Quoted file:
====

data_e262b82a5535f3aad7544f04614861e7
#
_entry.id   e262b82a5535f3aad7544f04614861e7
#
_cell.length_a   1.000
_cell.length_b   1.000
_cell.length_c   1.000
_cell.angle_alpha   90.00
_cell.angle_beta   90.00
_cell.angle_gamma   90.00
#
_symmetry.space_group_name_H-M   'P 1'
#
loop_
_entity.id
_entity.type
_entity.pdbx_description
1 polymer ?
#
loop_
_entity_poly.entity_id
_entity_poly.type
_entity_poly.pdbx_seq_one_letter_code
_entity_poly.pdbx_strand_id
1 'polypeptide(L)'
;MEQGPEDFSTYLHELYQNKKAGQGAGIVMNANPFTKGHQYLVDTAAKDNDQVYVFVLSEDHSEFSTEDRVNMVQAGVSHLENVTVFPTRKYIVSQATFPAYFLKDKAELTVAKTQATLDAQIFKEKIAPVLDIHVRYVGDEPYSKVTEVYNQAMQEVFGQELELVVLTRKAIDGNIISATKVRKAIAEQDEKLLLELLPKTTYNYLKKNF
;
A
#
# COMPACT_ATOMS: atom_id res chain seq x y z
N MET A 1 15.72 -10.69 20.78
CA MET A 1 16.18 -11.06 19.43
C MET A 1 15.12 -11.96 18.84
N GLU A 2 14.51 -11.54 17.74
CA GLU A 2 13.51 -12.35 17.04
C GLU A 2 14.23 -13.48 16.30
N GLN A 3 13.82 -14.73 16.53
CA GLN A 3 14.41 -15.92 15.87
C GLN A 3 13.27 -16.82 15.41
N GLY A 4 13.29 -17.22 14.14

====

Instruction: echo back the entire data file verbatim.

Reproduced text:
data_e262b82a5535f3aad7544f04614861e7
#
_entry.id   e262b82a5535f3aad7544f04614861e7
#
_cell.length_a   1.000
_cell.length_b   1.000
_cell.length_c   1.000
_cell.angle_alpha   90.00
_cell.angle_beta   90.00
_cell.angle_gamma   90.00
#
_symmetry.space_group_name_H-M   'P 1'
#
loop_
_entity.id
_entity.type
_entity.pdbx_description
1 polymer ?
#
loop_
_entity_poly.entity_id
_entity_poly.type
_entity_poly.pdbx_seq_one_letter_code
_entity_poly.pdbx_strand_id
1 'polypeptide(L)'
;MEQGPEDFSTYLHELYQNKKAGQGAGIVMNANPFTKGHQYLVDTAAKDNDQVYVFVLSEDHSEFSTEDRVNMVQAGVSHLENVTVFPTRKYIVSQATFPAYFLKDKAELTVAKTQATLDAQIFKEKIAPVLDIHVRYVGDEPYSKVTEVYNQAMQEVFGQELELVVLTRKAIDGNIISATKVRKAIAEQDEKLLLELLPKTTYNYLKKNF
;
A
#
# COMPACT_ATOMS: atom_id res chain seq x y z
N MET A 1 15.72 -10.69 20.78
CA MET A 1 16.18 -11.06 19.43
C MET A 1 15.12 -11.96 18.84
N GLU A 2 14.51 -11.54 17.74
CA GLU A 2 13.51 -12.35 17.04
C GLU A 2 14.23 -13.48 16.30
N GLN A 3 13.82 -14.73 16.53
CA GLN A 3 14.41 -15.92 15.87
C GLN A 3 13.27 -16.82 15.41
N GLY A 4 13.29 -17.22 14.14